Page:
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So this is pretty gross. Egypt's long struggled with ways to block a series of tunnels that bring some 30 percent of all goods, including guns, into Gaza so they got creative. They're using raw sewage. Earlier this week, Reuters reported that Egyptian authorities had gone to new extremes to cut off the flow of illegal goods and "flooded" the tunnels that run under the border. It's since been revealed that this was not a flood of water, but rather human excrement — hundreds, thousands, even millions of gallons of raw sewage pumped into the same tunnels that, to quote Reuters' report, "has been a lifeline for some 1.7 million Palestinians in Gaza." It's also been an increasingly popular way to smuggle arms across the border, a practice Egyptians say is on the rise since the Arab Spring. 

It's hard to tell exactly what's going through those tunnels since there are about potentially hundreds of them. They are, however, an important part of the local economy. "Some 15,000 people worked in and around the tunnels at their peak," National Geographic reported in December, "and they provided ancillary work for tens of thousands more, from engineers and truck drivers to shopkeepers." The politics of the situation are more complicated than that, and they have been at least since the Israel-Egypt Peace Treaty of 1979 split the city of Rafah in two, one half on the Egyptian side and one half on the Gaza side. Hamas seized control over the area six years ago and is now speaking out about Egypt's blocking the tunnels as a way of undermining the Palestinian cause. The AP describes the face-off as "a rare act of tension between the Hamas government and their ideological parent, the Muslim Brotherhood, which now dominates Egypt's government."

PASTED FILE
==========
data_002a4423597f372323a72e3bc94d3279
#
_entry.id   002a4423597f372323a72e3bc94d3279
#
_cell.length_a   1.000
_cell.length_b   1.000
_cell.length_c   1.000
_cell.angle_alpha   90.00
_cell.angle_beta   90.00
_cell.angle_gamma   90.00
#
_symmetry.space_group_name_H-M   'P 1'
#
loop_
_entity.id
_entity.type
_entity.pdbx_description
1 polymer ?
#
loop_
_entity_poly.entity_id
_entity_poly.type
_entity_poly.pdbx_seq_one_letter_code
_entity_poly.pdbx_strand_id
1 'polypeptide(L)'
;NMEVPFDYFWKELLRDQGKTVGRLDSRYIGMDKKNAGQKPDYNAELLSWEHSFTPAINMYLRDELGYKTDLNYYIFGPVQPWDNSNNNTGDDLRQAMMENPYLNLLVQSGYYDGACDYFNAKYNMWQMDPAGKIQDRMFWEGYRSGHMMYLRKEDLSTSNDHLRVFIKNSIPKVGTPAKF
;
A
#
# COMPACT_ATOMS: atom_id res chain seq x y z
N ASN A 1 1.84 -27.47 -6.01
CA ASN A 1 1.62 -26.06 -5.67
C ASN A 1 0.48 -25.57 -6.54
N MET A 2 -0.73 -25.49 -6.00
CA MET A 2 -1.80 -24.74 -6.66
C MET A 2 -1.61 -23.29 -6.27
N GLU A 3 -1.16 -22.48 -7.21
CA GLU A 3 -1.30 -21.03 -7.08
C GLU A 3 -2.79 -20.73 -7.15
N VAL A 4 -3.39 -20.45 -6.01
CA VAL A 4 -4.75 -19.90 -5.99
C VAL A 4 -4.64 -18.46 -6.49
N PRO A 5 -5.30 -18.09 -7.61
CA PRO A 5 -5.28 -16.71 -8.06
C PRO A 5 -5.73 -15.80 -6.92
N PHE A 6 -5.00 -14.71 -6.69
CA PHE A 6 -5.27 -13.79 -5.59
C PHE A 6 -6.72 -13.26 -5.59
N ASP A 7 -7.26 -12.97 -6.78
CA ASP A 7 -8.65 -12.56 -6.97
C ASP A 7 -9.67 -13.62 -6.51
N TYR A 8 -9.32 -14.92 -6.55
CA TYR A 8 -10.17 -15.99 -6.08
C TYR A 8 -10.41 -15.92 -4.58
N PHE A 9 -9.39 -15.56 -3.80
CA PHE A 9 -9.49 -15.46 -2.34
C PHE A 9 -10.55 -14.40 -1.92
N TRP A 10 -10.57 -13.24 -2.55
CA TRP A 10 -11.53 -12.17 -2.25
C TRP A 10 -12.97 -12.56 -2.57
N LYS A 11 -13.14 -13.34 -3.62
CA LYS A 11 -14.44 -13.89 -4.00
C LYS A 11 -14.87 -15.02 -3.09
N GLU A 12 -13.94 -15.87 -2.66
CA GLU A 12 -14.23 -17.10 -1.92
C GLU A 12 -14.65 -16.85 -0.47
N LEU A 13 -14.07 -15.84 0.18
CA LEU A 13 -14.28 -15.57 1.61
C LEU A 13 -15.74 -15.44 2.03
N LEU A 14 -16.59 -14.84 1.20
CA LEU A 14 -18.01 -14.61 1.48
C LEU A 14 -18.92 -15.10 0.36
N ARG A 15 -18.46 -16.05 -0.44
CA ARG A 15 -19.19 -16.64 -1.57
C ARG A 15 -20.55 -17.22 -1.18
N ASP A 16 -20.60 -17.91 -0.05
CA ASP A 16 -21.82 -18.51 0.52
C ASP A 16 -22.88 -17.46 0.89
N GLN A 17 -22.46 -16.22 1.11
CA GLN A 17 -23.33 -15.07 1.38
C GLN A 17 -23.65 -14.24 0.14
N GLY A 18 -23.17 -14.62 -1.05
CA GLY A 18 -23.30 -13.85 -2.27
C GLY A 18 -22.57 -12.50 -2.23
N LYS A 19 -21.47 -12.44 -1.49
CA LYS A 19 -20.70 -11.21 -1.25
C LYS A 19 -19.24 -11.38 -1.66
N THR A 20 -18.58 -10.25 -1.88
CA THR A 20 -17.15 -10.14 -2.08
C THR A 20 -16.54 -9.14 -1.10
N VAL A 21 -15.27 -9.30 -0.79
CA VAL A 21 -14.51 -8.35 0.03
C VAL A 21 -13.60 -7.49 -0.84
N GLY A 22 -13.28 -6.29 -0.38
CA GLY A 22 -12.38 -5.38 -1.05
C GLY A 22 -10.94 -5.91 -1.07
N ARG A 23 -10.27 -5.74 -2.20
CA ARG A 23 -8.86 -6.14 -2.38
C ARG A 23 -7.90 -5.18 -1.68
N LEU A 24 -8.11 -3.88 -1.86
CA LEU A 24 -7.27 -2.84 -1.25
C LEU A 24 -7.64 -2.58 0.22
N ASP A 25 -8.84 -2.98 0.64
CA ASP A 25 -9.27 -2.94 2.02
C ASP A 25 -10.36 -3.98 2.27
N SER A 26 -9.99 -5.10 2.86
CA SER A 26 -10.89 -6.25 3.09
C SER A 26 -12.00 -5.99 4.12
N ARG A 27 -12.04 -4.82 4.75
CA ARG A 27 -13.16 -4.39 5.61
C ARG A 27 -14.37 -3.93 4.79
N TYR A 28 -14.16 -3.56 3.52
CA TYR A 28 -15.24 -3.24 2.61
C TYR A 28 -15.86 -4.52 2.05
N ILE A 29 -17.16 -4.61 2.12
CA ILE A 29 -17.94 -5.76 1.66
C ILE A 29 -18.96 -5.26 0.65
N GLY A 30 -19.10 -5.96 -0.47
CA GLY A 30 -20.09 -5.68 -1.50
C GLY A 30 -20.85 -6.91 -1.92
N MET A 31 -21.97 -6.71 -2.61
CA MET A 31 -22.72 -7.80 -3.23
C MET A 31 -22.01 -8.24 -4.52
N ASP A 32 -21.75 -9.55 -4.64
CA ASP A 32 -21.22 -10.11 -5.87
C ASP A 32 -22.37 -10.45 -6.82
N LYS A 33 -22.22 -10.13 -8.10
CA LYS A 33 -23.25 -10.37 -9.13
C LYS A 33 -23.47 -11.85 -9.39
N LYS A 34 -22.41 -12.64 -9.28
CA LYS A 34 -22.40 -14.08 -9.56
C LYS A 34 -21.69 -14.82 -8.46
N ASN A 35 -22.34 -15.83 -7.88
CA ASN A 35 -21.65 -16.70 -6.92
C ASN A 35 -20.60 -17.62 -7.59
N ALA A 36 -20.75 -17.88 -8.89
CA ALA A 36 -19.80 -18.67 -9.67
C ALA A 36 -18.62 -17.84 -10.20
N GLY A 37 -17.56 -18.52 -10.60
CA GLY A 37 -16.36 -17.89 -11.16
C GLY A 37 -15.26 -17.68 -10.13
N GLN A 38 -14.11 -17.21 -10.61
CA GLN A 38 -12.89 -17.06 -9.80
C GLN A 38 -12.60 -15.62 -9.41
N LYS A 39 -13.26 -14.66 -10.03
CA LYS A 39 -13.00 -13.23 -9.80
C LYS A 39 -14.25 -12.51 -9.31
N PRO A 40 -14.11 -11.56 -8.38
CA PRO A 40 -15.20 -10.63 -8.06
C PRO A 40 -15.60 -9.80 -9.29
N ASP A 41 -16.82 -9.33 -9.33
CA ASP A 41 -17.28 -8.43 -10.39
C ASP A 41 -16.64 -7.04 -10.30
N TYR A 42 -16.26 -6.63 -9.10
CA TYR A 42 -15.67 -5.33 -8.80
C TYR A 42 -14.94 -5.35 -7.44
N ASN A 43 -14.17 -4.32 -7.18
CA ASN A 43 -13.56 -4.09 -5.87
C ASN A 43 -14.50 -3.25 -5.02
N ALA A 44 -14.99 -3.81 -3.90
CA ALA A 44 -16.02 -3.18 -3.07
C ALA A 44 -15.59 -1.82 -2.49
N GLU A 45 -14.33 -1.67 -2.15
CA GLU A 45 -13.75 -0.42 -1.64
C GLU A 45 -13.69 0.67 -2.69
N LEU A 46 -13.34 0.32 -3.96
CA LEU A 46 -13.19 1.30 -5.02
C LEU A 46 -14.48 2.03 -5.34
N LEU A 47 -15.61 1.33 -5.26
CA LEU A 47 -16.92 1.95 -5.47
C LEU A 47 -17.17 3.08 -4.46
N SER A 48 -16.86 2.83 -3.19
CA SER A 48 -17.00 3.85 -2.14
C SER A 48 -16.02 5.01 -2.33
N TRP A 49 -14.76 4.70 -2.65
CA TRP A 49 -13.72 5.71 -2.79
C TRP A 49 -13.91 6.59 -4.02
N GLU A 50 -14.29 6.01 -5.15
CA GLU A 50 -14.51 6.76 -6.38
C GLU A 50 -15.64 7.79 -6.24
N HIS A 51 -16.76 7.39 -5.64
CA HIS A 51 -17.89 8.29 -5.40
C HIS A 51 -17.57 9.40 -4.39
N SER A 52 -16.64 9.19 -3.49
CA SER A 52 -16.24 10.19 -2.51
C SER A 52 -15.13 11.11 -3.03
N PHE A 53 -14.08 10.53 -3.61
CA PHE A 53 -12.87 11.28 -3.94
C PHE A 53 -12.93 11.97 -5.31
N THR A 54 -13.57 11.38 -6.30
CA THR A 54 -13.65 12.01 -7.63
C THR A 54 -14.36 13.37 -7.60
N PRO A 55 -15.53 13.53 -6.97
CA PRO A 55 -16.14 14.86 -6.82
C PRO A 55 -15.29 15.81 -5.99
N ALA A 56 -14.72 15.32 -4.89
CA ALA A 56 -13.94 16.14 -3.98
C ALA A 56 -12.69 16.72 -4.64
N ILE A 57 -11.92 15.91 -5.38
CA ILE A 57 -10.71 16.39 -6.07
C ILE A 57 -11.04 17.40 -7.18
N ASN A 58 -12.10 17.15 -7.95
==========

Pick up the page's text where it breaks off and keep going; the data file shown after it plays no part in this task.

Egypt and the Muslim Brotherhood's true motives are unclear. They say that they're trying to cut off the flow of guns and violence into their country. Egyptian authorities, for instance, believe that the attackers who killed 16 Egyptian soldiers in Sinai last August came through the tunnels. Egypt also insists that they've opened up the border so that smuggling peaceful goods through the tunnels is no longer necessary. Either way, flushing out perceived foreign invaders with raw sewage sends a nasty message. Quite bravely, the hundreds of Palestinian workers who maintain the tunnels aren't giving up. They're simply scooping up the excrement with buckets and going on with their lives. "Awful," one Palestinian told reporters from The New York Times. "I don't know why they did this.

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